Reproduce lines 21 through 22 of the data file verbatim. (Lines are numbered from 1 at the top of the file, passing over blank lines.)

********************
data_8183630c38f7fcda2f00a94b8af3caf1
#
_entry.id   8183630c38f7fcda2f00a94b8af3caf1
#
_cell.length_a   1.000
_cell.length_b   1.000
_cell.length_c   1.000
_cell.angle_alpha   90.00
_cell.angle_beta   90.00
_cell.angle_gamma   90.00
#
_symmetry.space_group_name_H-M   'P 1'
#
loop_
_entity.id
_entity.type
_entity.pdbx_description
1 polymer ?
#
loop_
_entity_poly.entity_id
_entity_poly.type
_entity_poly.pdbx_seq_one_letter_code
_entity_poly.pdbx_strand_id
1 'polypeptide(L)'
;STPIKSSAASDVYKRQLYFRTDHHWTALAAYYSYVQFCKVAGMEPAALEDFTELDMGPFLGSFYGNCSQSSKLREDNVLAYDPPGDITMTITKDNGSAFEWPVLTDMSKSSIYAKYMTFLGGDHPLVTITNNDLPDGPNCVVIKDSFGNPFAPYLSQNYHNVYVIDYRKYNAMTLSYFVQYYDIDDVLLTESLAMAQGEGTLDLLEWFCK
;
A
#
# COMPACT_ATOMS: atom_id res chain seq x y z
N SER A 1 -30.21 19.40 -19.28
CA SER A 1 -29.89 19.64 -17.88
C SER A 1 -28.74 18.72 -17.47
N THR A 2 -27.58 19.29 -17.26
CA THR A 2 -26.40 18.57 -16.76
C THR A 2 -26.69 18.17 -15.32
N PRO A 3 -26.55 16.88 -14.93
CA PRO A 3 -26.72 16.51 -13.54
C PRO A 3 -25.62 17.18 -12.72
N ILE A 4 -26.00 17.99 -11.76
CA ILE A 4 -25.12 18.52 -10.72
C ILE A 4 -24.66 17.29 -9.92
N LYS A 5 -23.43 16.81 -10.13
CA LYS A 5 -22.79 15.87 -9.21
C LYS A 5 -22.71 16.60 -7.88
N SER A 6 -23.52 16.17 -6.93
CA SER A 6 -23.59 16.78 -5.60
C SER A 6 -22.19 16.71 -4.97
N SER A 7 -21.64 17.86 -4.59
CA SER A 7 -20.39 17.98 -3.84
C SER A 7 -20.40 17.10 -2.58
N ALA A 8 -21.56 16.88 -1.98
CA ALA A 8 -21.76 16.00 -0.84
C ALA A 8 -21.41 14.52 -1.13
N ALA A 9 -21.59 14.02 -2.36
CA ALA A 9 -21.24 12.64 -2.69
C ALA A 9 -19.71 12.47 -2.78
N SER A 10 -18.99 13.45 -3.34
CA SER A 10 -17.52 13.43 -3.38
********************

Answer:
_entity_poly.entity_id
_entity_poly.type